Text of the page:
It seems naïve to hope a unified women’s movement will emerge from this highly charged election season, but one thing that has happened is that the concept of “women’s issues” in the U.S. political discourse no longer simply includes abortion rights. That’s good for all women but is a double-edged sword for Hillary Clinton. Her husband’s own predatory behavior makes her unlikely to be an outspoken champion on this issue, and more’s the pity. She has remained tight-lipped, nearly silent, on the Trump tape and has halted noticeably from going beyond, “Who gets up at three o’clock in the morning to engage in a Twitter attack against a former Miss Universe?” And assuming she wins, and Trump fades into obscurity, the public’s attention might likely turn to the debate over the Supreme Court nomination and divide women all over again on the issue of abortion rights and same-sex marriage. Though if her leadership at the State Department is any indicator, Clinton will push forward a bold agenda to advance issues affecting women — an agenda no doubt that will ride this current wave of interest and attention to women’s rights.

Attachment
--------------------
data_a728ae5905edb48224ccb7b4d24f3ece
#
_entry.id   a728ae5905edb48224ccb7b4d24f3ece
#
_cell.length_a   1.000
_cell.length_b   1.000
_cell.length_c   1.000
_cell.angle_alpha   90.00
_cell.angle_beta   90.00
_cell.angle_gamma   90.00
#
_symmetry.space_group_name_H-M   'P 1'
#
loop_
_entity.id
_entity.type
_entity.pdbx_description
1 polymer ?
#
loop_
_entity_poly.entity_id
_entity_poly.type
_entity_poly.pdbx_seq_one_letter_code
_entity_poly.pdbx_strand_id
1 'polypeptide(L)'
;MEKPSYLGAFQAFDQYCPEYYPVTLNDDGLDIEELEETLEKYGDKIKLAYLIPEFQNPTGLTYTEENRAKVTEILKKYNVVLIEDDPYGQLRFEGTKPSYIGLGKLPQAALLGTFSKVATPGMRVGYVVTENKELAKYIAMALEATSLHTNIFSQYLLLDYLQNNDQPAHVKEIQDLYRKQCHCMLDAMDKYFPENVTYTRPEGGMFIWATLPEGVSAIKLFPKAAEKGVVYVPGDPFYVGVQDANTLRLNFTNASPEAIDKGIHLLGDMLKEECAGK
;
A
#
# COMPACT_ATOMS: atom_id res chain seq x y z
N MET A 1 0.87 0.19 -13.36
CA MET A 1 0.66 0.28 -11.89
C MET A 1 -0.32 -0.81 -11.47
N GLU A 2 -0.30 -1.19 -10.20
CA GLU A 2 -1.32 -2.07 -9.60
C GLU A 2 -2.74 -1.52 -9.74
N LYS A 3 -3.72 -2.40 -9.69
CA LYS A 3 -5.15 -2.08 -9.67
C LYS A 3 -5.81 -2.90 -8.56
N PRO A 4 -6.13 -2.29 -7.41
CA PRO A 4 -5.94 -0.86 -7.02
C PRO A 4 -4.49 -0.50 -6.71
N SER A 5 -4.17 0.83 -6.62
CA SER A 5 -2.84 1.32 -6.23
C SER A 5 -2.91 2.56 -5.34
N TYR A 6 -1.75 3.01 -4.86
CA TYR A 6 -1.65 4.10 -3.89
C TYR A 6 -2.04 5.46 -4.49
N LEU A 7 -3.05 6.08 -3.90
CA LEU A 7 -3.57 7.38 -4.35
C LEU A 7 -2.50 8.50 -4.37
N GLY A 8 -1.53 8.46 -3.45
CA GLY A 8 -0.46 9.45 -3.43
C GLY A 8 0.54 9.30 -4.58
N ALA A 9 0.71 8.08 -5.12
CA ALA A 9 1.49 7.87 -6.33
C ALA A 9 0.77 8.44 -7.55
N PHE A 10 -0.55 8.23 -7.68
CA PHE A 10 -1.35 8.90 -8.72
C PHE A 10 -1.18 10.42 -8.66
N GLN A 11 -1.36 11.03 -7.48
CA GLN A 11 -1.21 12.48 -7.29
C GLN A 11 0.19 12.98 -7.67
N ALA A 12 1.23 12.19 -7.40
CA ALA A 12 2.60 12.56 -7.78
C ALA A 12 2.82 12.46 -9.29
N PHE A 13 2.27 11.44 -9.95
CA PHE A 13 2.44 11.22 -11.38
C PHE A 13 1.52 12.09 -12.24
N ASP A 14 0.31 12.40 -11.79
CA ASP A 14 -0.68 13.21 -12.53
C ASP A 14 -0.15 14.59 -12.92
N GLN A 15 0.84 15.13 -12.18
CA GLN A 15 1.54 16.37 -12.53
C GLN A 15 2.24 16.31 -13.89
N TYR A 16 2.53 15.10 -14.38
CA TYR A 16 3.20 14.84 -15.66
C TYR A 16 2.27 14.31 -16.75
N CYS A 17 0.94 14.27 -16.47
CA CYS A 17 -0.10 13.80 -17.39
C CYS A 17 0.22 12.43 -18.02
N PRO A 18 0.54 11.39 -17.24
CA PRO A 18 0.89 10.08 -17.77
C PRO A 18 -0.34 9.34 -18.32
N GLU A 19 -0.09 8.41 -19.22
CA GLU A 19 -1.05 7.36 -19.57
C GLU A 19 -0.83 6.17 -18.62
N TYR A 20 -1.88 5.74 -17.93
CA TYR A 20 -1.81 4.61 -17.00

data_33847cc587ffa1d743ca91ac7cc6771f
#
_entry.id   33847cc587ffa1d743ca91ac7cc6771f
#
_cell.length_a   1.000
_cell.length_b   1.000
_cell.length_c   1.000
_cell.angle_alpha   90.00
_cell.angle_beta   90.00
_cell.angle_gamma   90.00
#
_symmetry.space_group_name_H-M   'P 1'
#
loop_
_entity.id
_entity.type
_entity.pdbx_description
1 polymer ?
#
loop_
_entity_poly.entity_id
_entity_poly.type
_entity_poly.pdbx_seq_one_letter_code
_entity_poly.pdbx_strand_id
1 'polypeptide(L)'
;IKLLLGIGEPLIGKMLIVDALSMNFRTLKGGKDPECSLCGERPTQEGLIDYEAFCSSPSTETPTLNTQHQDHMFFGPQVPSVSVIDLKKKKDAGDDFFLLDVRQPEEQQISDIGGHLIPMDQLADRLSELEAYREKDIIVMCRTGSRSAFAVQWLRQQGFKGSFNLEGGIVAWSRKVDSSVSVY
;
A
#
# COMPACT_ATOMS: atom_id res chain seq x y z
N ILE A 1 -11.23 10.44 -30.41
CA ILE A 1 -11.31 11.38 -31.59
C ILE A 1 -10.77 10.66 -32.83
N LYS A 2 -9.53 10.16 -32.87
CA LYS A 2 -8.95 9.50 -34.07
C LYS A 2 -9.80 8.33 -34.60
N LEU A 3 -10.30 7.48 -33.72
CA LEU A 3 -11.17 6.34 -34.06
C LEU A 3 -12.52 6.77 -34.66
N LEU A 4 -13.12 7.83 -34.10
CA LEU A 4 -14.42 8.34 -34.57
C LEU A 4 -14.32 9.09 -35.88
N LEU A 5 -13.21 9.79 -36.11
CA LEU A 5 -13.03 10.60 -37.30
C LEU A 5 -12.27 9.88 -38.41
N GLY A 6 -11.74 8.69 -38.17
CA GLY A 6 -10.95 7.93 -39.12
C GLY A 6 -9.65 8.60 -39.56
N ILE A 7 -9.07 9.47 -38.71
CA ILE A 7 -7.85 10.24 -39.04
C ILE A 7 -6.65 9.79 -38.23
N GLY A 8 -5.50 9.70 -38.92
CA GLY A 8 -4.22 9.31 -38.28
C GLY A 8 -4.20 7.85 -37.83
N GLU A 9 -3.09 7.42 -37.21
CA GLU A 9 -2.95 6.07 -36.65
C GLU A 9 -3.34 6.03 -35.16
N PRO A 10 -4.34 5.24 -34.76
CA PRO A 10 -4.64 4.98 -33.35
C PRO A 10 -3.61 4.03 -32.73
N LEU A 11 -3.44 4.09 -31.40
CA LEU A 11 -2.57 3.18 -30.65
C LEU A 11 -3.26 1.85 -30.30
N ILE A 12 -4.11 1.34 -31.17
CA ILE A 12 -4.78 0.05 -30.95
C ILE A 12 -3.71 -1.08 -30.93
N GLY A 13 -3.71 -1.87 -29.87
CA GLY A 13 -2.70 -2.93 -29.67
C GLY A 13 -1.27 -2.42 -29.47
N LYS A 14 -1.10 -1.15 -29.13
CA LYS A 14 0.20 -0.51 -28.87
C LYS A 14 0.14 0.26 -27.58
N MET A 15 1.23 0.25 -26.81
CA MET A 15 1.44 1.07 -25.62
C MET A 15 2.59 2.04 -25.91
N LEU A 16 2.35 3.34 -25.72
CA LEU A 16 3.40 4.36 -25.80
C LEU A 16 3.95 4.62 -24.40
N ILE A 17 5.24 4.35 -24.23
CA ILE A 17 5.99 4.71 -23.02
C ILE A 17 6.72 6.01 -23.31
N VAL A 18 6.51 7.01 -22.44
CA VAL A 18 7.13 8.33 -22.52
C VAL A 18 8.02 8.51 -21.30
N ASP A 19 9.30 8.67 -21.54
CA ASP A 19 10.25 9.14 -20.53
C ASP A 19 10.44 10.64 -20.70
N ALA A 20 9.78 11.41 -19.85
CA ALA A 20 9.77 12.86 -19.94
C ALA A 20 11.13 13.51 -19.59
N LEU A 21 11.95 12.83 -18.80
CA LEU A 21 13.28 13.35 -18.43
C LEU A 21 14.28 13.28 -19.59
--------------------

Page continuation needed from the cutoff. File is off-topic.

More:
Regardless, the political landscape in the United States is forever changed, and it is important to mark this moment for the history books. Women are now telling the truth about what happens to them on a daily basis. With a media spotlight on the words that come from the mouths of men like Trump, it is also shining a light on the corruption of misogyny, and if he loses the election, every Trump-like man now knows his own ambition can be crucified for it. On Monday, NBC severed ties with Today show host Billy Bush, sending the message that such talk won’t be tolerated; on Nov. 8, his “boy talk” partner may find himself in the same position courtesy of the U.S. electorate. Although there is always backlash, it is crucial to recognize that men’s groups are also now stepping forward, such as the Amherst College men’s soccer team, who recently wrote in the Huffington Post to disavow the misogyny that is intertwined with American ideas of manhood.
Perhaps some men will rationalize that if only they avoid hot mics, they can have their misogyny and ambition both, but even the most die-hard among them must have winced to hear in public what they think in private. It really is ugly, and even they know it.
We all know it, and we’re all tired of it. On that, Americans — male and female, right and left, religious and secular — can agree.
This article was published in partnership with Across Women’s Lives at Public Radio International’s The World.
Photo credit: DREW ANGERER/Getty Images